Need a Lyft? A closer look at Silicon Valley’s latest offering


On 29th March, 2019, Lyft became the first ride-hailing, publicly traded company. Shares were priced at $72 at the upper end of the pricing range. It was one of the highly anticipated IPOs to come out of Silicon Valley for 2019 and was oversubscribed in no time.

On its first day, the company raised $2.3 billion by selling 32.5 million shares. Trading commenced on the Nasdaq at $86.70 (20% above the IPO) before pulling back to $78.29 by the end of the day (8.7% increase from IPO price).

The stock was sold under a dual structure where the founders would hold Class B shares at a ratio of 5:1 allowing them to hold on to 50% share-holdership or a majority for the retaining voting controls.

   2016 2017 2018
Revenues  $          343.3  $       1,100.0  $       2,200.0
COGS  $           279.0  $           659.5  $        1,200.0
Gross Profit  $             64.3  $          400.3  $          913.2
Selling & Marketing Expense  $           434.3  $           567.0  $           803.8
R&D Expense  $             64.7  $           136.6  $           300.8
General & Admin Expenses  $           160.0  $           221.4  $           447.9
Operating Expenses  $           756.9  $        1,100.0  $        1,900.0
EBIT  $        (692.6)  $       (708.3)  $       (977.7)
Interest Income  $               7.0  $             20.2  $             66.5
Income Taxes  $           401.0  $           556.0  $           738.0
Net Income  $        (682.8)  $       (688.3)  $       (911.3)

Market growth and penetration allowed for market growth amounting to 220% in 2017, which slowed to 100% in 2018. Competition comes from several avenues such as the numerous taxis available with just a phone call, not to mention the rise in popularity of autonomous vehicles, as well as other ride-sharing companies like Uber. Ride-sharing market entry for other ride-sharing companies might prove difficult as the requirements to compete on the same scale will be challenging to attain. Although Uber continues to dominate market share based on a wider customer base, Lyft is giving it a run for its money as it now has 39% market share based on the number of rides, an increase from 22% for 2016.

Continuing losses appeared daunting, but EBIT as a percentage of sales was improving year-on-year from (2.02%) in 2016, to (0.64%) in 2017 and then to (0.44%) in 2017. Earnings are therefore only now playing catch up with revenues.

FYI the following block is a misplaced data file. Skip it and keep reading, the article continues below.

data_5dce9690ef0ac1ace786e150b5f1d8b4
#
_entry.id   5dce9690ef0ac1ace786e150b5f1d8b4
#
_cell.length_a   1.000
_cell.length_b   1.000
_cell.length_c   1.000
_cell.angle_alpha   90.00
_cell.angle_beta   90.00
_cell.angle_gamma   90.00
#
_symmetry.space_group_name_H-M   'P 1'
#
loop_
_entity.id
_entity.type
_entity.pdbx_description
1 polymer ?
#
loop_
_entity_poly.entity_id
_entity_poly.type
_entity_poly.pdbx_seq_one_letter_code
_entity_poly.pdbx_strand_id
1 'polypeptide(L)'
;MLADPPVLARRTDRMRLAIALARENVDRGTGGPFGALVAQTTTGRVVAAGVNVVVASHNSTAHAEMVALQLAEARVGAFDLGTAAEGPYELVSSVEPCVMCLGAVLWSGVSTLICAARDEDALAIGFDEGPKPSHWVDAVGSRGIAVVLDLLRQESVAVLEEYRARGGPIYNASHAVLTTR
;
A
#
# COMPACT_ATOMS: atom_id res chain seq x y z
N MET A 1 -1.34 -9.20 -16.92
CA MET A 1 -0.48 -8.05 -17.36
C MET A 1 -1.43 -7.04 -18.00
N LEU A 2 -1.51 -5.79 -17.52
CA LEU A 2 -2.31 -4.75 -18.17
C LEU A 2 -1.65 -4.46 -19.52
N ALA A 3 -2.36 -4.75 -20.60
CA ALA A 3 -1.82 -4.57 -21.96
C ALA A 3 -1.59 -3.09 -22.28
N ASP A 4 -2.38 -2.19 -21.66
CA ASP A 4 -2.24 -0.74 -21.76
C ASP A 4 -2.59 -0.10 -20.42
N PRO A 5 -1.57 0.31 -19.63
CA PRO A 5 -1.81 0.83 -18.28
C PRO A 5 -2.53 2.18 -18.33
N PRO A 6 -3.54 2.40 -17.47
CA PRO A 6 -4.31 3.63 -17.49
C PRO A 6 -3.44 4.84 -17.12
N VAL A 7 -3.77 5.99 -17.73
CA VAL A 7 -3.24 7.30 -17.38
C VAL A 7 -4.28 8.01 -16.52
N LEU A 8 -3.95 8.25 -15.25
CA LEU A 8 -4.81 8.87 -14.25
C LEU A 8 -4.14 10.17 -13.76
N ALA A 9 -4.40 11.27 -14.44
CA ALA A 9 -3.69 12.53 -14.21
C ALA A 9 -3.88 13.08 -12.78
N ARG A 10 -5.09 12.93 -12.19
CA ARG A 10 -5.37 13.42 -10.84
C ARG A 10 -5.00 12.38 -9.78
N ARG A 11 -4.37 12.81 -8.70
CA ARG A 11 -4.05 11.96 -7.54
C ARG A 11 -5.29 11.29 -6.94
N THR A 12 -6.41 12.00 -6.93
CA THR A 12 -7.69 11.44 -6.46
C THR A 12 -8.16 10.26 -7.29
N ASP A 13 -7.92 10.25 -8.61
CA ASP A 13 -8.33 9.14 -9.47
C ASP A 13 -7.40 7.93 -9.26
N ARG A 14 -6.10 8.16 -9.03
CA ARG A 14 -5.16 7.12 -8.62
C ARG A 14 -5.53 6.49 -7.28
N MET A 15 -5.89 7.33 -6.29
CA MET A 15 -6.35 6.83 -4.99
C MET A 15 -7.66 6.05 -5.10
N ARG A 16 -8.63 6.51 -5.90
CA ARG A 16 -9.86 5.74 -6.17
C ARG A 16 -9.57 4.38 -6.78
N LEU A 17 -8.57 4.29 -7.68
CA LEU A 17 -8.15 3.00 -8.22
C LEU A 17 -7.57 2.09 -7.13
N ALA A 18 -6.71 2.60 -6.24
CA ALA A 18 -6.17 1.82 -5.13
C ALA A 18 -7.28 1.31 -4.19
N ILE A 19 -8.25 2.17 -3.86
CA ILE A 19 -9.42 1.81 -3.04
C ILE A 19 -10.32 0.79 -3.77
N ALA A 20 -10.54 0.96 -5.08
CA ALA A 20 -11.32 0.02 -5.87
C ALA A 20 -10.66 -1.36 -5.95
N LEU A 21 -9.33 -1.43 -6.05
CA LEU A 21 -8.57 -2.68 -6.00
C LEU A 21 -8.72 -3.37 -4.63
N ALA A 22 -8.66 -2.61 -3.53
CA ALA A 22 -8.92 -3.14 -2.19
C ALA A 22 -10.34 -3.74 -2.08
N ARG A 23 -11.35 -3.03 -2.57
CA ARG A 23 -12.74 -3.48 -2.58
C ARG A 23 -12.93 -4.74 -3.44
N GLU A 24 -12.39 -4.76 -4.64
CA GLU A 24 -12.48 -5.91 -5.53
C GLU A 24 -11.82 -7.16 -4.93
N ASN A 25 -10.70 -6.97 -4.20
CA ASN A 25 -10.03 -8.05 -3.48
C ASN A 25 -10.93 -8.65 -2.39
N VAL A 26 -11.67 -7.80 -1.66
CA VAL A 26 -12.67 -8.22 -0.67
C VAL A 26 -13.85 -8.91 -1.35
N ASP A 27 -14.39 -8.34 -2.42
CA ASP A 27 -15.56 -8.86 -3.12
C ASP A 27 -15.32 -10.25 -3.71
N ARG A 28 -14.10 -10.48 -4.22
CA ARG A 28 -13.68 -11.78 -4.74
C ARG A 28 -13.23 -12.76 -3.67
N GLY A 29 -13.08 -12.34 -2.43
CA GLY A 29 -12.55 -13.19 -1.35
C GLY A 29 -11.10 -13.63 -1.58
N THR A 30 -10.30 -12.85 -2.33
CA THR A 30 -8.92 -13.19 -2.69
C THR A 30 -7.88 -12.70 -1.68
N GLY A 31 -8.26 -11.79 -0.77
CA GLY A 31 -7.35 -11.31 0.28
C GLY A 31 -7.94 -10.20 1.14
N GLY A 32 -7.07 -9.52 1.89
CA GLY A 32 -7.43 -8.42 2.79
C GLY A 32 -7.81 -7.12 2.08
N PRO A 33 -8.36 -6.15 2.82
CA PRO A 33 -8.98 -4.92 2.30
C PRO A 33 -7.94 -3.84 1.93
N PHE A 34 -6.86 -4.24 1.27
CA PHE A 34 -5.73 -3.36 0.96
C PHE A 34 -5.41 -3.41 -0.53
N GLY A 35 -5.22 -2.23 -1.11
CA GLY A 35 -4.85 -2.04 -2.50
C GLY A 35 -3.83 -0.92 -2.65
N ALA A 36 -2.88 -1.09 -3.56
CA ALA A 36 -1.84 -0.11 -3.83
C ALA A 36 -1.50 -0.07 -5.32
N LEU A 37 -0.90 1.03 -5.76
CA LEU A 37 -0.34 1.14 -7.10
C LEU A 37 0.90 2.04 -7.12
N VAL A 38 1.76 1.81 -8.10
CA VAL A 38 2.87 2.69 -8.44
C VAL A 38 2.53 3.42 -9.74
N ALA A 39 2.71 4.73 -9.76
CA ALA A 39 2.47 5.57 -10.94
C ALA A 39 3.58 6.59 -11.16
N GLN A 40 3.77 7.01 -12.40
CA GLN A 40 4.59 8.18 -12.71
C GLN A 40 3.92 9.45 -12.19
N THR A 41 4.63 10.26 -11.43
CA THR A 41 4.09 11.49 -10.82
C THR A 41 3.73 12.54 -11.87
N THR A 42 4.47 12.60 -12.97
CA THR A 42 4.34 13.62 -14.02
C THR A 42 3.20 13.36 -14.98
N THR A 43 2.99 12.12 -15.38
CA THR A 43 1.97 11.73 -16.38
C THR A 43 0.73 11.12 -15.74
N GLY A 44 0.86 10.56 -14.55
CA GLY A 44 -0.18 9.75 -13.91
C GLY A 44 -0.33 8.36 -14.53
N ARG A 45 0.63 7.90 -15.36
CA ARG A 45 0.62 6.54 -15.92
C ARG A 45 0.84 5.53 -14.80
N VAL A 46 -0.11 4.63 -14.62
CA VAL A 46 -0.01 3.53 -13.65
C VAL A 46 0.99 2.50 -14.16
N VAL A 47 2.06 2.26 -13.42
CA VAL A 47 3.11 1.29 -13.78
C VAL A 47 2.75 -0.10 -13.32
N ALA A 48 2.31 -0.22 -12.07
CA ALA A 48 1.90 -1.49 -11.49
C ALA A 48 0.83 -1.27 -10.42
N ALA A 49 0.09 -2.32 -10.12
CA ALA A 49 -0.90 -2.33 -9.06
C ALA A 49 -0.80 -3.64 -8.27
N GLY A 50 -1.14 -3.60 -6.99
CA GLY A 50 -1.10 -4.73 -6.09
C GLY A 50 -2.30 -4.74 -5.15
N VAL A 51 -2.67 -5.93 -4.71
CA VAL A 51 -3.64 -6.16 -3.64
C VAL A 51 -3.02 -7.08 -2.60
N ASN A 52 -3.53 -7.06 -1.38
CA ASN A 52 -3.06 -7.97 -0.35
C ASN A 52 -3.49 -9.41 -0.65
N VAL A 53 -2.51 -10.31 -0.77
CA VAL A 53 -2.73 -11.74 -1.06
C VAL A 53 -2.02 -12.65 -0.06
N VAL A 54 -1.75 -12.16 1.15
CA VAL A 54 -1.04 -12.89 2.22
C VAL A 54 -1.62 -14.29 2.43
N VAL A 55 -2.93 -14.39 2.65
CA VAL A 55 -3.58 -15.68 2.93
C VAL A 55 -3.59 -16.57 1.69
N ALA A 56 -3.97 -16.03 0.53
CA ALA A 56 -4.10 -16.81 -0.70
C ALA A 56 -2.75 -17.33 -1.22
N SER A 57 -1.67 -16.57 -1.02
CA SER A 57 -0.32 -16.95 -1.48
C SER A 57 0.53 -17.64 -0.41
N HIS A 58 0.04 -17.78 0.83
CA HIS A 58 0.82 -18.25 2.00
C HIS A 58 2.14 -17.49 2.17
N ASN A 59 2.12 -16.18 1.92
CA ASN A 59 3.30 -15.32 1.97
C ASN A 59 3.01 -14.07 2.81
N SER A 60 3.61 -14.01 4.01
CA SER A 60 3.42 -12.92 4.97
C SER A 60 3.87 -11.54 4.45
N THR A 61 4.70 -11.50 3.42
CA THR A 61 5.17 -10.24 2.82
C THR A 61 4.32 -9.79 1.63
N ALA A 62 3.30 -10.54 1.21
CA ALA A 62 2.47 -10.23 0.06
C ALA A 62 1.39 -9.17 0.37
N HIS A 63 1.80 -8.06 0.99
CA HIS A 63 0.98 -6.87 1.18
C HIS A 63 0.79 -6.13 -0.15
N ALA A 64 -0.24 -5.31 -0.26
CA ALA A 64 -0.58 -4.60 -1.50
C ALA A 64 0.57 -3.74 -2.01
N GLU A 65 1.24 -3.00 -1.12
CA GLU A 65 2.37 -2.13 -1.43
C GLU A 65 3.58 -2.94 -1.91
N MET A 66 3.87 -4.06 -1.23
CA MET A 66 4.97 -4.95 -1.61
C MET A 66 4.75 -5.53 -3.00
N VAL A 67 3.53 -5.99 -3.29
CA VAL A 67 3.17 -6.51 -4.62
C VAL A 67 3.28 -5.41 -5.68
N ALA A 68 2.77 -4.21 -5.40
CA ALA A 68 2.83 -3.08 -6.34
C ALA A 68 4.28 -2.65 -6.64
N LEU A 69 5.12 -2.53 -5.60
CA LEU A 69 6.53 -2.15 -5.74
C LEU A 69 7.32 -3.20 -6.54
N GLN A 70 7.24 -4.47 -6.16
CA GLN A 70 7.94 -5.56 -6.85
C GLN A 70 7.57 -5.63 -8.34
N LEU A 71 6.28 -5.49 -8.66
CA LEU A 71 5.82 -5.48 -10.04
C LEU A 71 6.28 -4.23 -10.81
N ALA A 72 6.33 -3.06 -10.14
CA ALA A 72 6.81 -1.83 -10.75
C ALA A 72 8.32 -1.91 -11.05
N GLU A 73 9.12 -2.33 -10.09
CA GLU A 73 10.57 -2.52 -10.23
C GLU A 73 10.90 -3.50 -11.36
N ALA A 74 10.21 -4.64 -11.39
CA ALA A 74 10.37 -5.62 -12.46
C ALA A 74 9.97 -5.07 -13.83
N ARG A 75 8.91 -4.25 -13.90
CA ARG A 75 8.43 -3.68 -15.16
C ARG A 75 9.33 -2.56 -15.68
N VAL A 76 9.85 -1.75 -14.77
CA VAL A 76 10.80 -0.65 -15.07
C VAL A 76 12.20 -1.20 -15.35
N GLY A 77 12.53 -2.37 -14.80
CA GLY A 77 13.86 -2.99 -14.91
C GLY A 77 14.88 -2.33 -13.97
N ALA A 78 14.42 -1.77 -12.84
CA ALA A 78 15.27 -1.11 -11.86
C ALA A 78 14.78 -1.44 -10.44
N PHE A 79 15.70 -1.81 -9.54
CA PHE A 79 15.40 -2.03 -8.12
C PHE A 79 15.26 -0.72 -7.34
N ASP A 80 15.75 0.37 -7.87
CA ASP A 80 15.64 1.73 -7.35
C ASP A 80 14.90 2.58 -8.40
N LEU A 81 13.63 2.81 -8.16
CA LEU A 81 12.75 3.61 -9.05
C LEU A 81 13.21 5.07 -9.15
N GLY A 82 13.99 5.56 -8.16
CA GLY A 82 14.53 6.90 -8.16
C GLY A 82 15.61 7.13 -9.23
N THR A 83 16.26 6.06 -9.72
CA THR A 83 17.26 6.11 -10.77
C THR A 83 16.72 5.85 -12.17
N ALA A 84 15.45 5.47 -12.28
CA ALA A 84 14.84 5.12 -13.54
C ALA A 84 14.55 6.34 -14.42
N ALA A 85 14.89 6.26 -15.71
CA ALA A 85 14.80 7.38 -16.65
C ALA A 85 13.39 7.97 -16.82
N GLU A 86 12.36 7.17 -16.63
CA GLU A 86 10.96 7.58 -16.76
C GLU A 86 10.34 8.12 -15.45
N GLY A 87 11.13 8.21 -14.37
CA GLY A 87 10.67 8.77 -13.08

Lyft has also been struggling with what some have called an unprofitable business model given that it currently subsidizes its rides and spends enormous amounts of money in promotions (around 60% in 2016). It successfully achieved a target of 8 billion bookings, and growth continues at an impressive rate of over 10% following a challenging period in 2015 when an investor offered to buy the company and the founders were advised that their best option was to accept the offer. This forced the owners to refocus the company and build its brand around a reputation for being more people-centric than Uber.

Accompanying this growth in bookings was an improvement in its Gross Profit Margin of 19%, 36% and 42% in 2016, 2017 and 2018 respectively.

Also of importance is the company’s cash flows in relation to its ability to pay dividends:

  2016 2017 2018
Net Income  $        (682.8)  $        (688.3)  $        (911.3)
Depreciation & Amortization  $           527.0  $        2,600.0  $      18,800.0
Accounts Payable  $             24.9  $             21.4  $          (40.8)
Cash from Operating Activities  $          (487.2)  $          (393.5)  $          (280.7)
Purchases of PP&E  $               8.8  $               7.5  $             68.7
Cash from Investing Activities  $          (407.9)  $          (991.4)  $       (1,000.0)
Cash from Financing Activities  $           775.4  $        2,000.0  $           852.2
Net change in cash  $        (119.6)  $          664.0  $        (472.4)

An upsurge in available financing allowed the company to realize positive cash flows in 2017; however this was utilized in 2017 with an increase in cash used for Investing Activities.

Post IPO cash was projected at $2.5 Bn.

Regardless of its negative operating cash flows, Lyft has never really had trouble raising funding:

Seed Aug-11          6,063,921  $         0.23  $           1.4  $         11.5
Series A Sep-11          8,129,364  $         0.76  $           6.2  $         45.5
Series B Oct-12          7,067,771  $         2.10  $         14.9  $       147.7
Series C May-13        14,479,445  $         4.25  $         61.5  $       335.6
Series D Apr-14        24,674,543  $       10.13  $       250.0  $    1,100.0
Series E May-15        47,099,094  $       19.45  $       915.9  $    2,800.0
Series F Dec-15        37,328,893  $       26.79  $           1.0  $    5,400.0

From 2011 to 2015, Lyft has raised more than US$5 Bn from investors such as GM, Alibaba Group, Andreessen Horowitz, Didi, Fb Fund, Floodgate Fund, GSV Capital, Icahn Enterprises, Janus Capital Management, Ka Ventures, Mayfield Fund, Prince Alwaleed’s Kingdom Holdings Company, Rakuten, Tencent and Third Point Ventures.

Funding rounds continued:

– $148 Mn from Prince al Waleed bin Talal in February 2016

– $600 Mn from KKR in April 2016

– $1 Bn from Alphabet Inc in October 2017